If you’re unsure of where your audience is coming from, utilize a combination of social media tracking tools and Google Analytics as part of your evaluation piece to the plan. These tools will give you better insight as to where to focus your efforts when it comes to posting content around similar topics and themes in multiple places.
Employ your audience (user-generated content)
You customers are already hanging out online–a lot. So, why not utilize them to help generate fun content? User-generated content is a way to engage your audience and find out what information and topics they’re interested in. Let your fans and followers determine the content for awhile.
Example: Land’s End held a “It’s in the Bag” Pinterest contest this summer. Users created an “It’s in the Bag” board and posted their favorite beach adventure items on it (with their favorite Land’s End items). It generated buzz, it got users involved and excited AND it demonstrated to Land’s End what kind of products their customers liked/were excited about.
It’s all about them
It’s time to turn “what’s in it for us?” into “what’s in it for our customers?” Looking at your communication strategies from the inside is simple–you know what you need to sell, you know your goals, and of course you think your company is awesome so why wouldn’t everyone want to hear about that all the time?
But unless you can demonstrate to your customers why it makes sense to develop a relationships with you and, in turn, buy your products or services, none of that matters. Consumers are past the 1950’s marketing speak. They know a sales pitch when they hear one. The buying process is as much about trust as it is about a good deal.
Think about your business from the outside: What do your customers want and expect from you? Deliver that.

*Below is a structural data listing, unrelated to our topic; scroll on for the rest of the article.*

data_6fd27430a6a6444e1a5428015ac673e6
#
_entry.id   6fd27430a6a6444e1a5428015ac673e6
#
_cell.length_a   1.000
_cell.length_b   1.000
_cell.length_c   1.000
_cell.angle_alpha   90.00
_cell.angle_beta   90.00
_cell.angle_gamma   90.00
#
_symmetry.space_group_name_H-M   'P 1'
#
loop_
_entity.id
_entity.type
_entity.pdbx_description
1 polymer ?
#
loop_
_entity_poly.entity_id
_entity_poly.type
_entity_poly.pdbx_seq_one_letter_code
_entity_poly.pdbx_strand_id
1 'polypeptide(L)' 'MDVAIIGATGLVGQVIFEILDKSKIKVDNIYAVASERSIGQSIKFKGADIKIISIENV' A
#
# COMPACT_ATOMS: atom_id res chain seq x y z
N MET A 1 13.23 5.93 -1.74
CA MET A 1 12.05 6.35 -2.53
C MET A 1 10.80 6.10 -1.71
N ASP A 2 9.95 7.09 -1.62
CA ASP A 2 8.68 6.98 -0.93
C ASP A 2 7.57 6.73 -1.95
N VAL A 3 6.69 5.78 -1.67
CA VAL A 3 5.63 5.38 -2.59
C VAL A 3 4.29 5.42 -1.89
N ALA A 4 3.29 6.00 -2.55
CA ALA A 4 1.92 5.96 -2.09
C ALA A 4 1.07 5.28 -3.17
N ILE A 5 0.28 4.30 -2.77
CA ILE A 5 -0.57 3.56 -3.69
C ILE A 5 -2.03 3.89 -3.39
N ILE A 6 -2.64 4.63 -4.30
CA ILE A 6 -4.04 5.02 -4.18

I used to think this was a no-brainer, but it really is the biggest struggle companies have when it comes to content marketing, social media and other online strategies. Just because the tools are accessible at any time doesn’t mean you don’t need a plan. Content planning is crucial because there are so many platforms–online and off. Failure to plan topics, themes or general goals to what you’ll say and when will surely leave you in the dust.
Set up ongoing content or editorial calendars for all of your channels—social media, website, e-newsletter, printed newsletter—and capture important dates and information in a “notes” column of each calendar. It’s a quick way to assess how often you’re reaching your audience, through which platforms and with what information.
Where to start
Take a look at your current marketing or communication strategy and use the above 5 areas as a benchmark. Are you doing these things? Are you doing them well? Starting with planning and work your way out from there.
Break out of your content rut by thinking outside the box and engaging with your audience. Develop personal relationships online and offline with your customers–they want to see the real people behind your company. Showing them what you’re all about and reaching them where they are is something your competition may not even be thinking about right now. Get there.